The 2018 elections are finally — mostly — settled. And we all know what that means: It’s time to start talking about 2020. And indeed, some prominent politicians are beginning to say out loud what everyone knows they’ve been thinking all along, that they might sign up to run against President Donald Trump in two years.
On the Democratic side, U.S. Sens. Cory Booker of New Jersey and Amy Klobuchar of Minnesota have said in recent interviews that they’re thinking about it. They, along with their California colleague Kamala Harris, another possible candidate, are fresh off muscle-flexing Judiciary Committee performances during the widely watched Brett Kavanaugh hearings. Yet another senator, Ohio’s Sherrod Brown, is having a moment of his own after winning a populist-themed reelection campaign in a state otherwise dominated by the GOP. He too has said he’s looking at the race.
On the Republican side, outgoing Ohio Gov. John Kasich, a 2016 Republican primary candidate and one of the few party bigwigs who’s been relentlessly critical of the president’s behavior, said he’s considering a challenge.
One Democrat who swears that, right now, he’s not running is former New Orleans mayor Mitch Landrieu. Landrieu’s comments came in a new interview with New York Times columnist Charles Blow, the latest in a long series of admiring national press pieces.
Take that denial with a grain of salt, for now. Nobody’s running until they are, and Landrieu has more reason to sit back and let the field develop than some of his potential competitors.
For one thing, he’s basically said that he’d likely back former Vice President Joe Biden if he chooses to run. And while Landrieu has talked up the idea of a mayor going straight to the White House, there are better-known mayors who’ve led much bigger cities in the mix. One is Los Angeles’ Eric Garcetti, who has said he’d likely decide one way or the other by year’s end. Another is New York’s Michael Bloomberg.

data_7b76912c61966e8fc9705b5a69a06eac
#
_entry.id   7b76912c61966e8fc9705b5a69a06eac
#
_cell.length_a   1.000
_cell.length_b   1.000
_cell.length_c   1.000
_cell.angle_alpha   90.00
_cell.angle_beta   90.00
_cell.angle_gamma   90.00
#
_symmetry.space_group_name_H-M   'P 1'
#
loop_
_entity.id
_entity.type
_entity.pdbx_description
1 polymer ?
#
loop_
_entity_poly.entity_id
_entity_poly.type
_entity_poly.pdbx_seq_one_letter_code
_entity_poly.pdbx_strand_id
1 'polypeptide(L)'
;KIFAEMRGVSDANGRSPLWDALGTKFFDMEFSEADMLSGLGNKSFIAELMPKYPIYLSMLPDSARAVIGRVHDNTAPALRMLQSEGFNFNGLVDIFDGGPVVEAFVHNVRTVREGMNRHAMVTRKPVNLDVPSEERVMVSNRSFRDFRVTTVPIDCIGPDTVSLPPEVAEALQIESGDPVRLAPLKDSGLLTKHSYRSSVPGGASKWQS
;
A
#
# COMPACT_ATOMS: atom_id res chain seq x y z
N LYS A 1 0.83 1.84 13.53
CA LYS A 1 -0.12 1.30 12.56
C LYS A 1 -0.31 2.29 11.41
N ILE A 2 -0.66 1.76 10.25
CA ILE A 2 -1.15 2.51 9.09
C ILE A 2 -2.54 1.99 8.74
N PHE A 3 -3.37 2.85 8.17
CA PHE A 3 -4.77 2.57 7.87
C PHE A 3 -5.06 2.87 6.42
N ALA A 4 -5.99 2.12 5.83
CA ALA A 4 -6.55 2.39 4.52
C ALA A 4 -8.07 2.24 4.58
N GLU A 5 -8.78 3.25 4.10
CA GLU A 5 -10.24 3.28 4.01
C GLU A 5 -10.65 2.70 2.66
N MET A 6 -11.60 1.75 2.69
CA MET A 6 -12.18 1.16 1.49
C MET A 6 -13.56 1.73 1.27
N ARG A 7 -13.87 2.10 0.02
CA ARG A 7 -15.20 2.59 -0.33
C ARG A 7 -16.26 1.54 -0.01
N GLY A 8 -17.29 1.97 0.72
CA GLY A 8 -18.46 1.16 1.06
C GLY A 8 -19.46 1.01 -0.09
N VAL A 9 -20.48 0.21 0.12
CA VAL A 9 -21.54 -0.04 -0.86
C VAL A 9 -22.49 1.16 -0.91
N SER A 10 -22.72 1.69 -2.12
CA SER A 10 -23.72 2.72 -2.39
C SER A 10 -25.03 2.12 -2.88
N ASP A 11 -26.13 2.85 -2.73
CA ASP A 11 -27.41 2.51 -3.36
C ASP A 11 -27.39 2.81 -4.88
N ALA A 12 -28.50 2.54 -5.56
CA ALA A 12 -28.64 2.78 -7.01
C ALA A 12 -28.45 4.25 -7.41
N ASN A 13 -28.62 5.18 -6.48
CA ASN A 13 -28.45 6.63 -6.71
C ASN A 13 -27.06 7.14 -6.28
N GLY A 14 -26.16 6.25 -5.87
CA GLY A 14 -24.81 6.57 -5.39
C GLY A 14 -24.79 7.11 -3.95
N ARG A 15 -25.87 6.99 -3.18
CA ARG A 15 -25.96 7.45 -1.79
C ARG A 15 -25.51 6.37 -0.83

Beyond that, his conversation with Blow suggests that he’s given some real thought to where he’d fit into what’s sure to be a large field running at a tumultuous time.
One concern is that the issue on which he’s staked his national reputation is racial reconciliation, which could prove politically tricky for a white man running in a diverse field. African-American voters are a key Democratic bloc in southern states, and “you don’t know how African-Americans in the South are going to perform if a white Democrat from the South is running against three really good African-American candidates,” he told Blow. “We’ve never had that before. You could have it this time.”
Another is that his relative pragmatism — what he called “radical centrism” — might not play among primary voters looking for a more confrontational or ideologically progressive approach.
He’s probably right that these challenges are more daunting than one that many locals raise, his stewardship of the long-troubled Sewerage & Water Board. National races tend to focus much more on compelling narratives than on local governance, frequent boil-water orders notwithstanding. Also, while Landrieu didn’t fix everything, he’s got many successes to tout.
And he’s definitely right that the first step toward figuring out whether he’d have a chance is to grapple with these issues. Identifying a “lane,” people in politics call it, or envisioning a path to victory.
But don’t believe for a minute that he’s not giving significant thought to the matter, or that “I haven’t done anything that a person who was running for president would do,” as he professed in his interview with Blow.
He’s published a book on his push to remove Confederate-themed monuments from New Orleans streets — and promoted it much more heavily around the country than in Louisiana. Since leaving office, he’s spoken extensively at conferences and political events in other states. He continues to have the sort of conversations with national media figures who keep his name in the news.
In other words, he’s done plenty already. And that doesn’t seem likely to end any time soon.